- the ability of modern CNC drill measuring machines as for example Zoller Genius, Walter Helicheck Pro.

What does not change since their time is understanding of drill geometry and design as not much written on the matter.



RE: Why standard tip angle is 118 degrees?


The machine tool and cutting tool industry is not an industry that accepts change quickly so standard methods and specifications continue long past their prime. Even adoption of new technology is slow in these industry in general.

Much of the work done by the pioneers of an industry was done by trial and error and is still relevent for average similar work so change may not be cost justifiable either. It maybe that the documentation of the orignal work was never published so there is no actual proof of the standard other than it works and is inexpensive to produce.

There are many special drill tip configurations availble for special production or material specific application if you can justify the cost.

Ed Danzer
www.danzcoinc.com
www.dehyds.com

RE: Why standard tip angle is 118 degrees?

EdDanzer

In general, you are right. However, two points I would like to make.
First, as the conditions have been changed, the tool should be changed accordingly. This is not nearly the case.
Second, no need for cost justification. It is to say that when you grind a complicated point geometry manually, as it used to be for years, there is a significant additional cost. Nowadays, however, a CNC grinder is fully capable to reproduce virtually ANY point geometry with no or small 9if a special grinding wheel is needed) additional cost. The problem is that no many specialists left who know what to ask for.

RE: Why standard tip angle is 118 degrees?

We really need to pick some standard to use so we can design products. I might not know what type of drill is going to be used and don't care. Is this something I must now consider? Most of the time the angle is of no importance to the part design but with 3D modelling and having to add all the geometry to the CAD file I may need to know. This part of my job makes me pull my hair out. I guess in future I'll tolerance from 118 to 140 on the drill point angle.

- CJ

RE: Why standard tip angle is 118 degrees?

Vikor,

We are in a lower margin low volume (1-20 parts)per lot job shop so the cost of the drill and sharpening cost can be very important. We do some carbide insert, carbide tip, solid carbide and special high speed steel drills for some applications. Most of the drills we inventory are 118° tip.

John,

I specify the maximum depth for the drill tip so it does not matter the type of drill used. The Komet insert drill we use have a semi-flat bottom so when I design a hydraulic manifold I have to consider how the tip will intersect with a cross passage or affect the next passage wall thickness during the design. In some cases I will specify the drill type for a hole to make sure things work out correctly in the shop.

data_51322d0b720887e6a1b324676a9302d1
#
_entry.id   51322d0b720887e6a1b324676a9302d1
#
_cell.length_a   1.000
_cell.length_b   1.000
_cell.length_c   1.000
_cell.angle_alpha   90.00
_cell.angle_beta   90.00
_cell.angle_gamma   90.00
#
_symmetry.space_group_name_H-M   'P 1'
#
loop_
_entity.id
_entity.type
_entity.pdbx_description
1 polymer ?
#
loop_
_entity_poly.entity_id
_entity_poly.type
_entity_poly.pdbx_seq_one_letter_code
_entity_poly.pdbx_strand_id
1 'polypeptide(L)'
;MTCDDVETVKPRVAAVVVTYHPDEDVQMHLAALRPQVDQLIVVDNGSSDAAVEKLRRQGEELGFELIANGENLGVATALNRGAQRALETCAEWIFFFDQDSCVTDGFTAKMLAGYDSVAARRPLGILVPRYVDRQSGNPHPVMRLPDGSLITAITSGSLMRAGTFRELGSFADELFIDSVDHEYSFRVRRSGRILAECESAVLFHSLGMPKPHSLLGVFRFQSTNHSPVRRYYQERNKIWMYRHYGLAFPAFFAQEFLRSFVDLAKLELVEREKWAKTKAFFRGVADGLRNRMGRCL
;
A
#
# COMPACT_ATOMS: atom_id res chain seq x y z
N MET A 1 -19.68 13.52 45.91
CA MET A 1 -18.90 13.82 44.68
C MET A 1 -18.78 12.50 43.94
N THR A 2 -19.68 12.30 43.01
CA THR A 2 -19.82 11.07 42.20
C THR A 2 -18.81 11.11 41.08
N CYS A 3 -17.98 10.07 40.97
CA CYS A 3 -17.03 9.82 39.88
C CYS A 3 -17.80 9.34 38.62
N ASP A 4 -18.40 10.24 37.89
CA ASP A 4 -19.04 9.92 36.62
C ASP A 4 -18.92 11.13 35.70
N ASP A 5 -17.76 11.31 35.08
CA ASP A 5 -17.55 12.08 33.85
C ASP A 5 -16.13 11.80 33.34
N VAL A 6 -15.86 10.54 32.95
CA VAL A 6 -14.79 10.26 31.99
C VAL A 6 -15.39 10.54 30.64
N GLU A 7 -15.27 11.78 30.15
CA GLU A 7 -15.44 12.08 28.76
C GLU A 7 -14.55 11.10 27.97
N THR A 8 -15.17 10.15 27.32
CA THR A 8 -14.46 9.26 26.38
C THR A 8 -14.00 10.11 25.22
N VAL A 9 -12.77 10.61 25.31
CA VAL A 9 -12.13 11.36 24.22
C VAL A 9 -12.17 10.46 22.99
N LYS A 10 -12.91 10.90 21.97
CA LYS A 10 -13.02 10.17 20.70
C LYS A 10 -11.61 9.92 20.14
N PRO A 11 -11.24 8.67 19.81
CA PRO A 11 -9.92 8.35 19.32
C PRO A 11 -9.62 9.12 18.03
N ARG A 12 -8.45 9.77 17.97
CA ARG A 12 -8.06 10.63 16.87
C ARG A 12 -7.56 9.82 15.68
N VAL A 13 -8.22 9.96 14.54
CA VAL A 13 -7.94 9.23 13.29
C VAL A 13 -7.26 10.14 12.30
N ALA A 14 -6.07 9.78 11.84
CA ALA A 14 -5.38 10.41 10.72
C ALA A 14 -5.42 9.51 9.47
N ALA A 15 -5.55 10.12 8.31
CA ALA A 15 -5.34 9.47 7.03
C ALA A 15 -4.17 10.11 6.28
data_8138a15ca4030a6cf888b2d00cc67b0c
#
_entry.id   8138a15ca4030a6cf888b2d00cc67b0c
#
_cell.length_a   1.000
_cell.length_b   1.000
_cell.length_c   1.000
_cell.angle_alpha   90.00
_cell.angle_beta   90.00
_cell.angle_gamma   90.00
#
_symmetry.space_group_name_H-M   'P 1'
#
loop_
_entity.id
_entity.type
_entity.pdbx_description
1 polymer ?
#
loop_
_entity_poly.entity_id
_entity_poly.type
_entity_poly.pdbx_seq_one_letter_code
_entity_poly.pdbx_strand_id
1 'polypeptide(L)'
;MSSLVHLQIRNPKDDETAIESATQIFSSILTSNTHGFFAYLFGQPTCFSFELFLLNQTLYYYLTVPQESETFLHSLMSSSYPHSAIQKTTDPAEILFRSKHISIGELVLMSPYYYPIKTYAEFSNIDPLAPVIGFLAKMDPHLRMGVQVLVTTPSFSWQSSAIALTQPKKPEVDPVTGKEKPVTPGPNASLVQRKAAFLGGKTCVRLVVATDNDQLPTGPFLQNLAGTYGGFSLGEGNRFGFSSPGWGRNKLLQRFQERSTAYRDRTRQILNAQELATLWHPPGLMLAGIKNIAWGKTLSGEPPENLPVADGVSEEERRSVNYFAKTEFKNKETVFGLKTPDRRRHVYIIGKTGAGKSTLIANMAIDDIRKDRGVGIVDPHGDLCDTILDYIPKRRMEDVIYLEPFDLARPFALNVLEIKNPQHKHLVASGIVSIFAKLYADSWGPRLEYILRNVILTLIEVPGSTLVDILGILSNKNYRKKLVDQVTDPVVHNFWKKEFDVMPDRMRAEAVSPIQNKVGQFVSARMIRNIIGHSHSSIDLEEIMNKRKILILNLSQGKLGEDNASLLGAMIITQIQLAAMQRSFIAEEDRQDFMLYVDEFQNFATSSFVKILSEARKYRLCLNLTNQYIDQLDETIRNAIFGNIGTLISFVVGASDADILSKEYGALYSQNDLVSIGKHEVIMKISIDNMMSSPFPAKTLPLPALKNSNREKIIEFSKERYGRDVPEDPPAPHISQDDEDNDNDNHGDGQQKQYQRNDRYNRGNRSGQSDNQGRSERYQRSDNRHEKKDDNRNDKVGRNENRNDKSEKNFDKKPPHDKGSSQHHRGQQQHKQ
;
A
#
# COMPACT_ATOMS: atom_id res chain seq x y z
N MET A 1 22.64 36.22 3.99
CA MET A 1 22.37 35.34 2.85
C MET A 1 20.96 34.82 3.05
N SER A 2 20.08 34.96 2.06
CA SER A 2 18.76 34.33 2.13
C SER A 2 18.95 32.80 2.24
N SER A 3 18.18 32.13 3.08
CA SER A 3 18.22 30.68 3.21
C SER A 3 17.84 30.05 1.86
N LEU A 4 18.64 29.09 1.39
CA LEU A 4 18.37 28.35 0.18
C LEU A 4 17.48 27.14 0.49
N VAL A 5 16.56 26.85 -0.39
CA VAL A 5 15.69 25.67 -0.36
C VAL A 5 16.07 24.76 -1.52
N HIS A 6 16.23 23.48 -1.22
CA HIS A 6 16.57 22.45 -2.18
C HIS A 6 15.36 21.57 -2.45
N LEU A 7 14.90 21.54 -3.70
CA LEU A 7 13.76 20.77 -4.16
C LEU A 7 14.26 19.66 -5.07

Ed Danzer
www.danzcoinc.com
www.dehyds.com

RE: Why standard tip angle is 118 degrees?

johnchrc, it is hardly worth pulling your hair out. Specify what you need. If the drill point shape does not matter, accept the CAD canned drill point which is usually 118 deg. There are more important issues in design than drill point unless it is important to the product design.

Ted

RE: Why standard tip angle is 118 degrees?

Ted,

Just an expression that belies growing questions. We now store all CAD models to the part's nominal dimensions. So, any manufacturing features that exist in the final model are included. We don't even have a machine shop and farm everything out so we have no standards except Machinery's Handbook or the CAD package default. If the machining work isn't in, or does not affect, the finished model than I don't care. I'll let the shop decide how they want to make the part. Otherwise I do care becasue the question will come backas an NCR without question. So, it is nuce to know that a 150 angle may be prefered and I can dimesion to include.

CJ

- CJ

RE: Why standard tip angle is 118 degrees?

Since drill point angle may vary, do not dimension the angle, but dimension the depth of the full diamater of the hole. The only time you need to worry (and pull your hair out) is if you have a limited space and do not want the drill tip to penetrate the bottom surface. In this case, a note saying drill shall not penetrate this surface would be sufficient.

"Wildfires are dangerous, hard to control, and economically catastrophic."

Ben Loosli

RE: Why standard tip angle is 118 degrees?

In this case, a note saying drill shall not penetrate this surface would be sufficient. - this is a new trend in ISO drawing standards? The drill may not penetrate a dozen of other surfaces - do I need to make a note for each? :) Be serious - there is no such a note in existence. Rather it should be clear from the part drawing!

About point angles. Obviously, nobody here wants to design/use high efficiency drill. It is Ok. In this case follow the industry standards as leading tool company do - 120 for HSS and 140 for carbide drill.

As for the drill with "a semi-flat bottom" - it is called sometimes a brad drill. Advantage - the short point so it is really useful what there is not much space for the drill is available at the exit. Tool life, shape of chip axial force etc. are 'bad' compare with a 'normal' 120-point drill.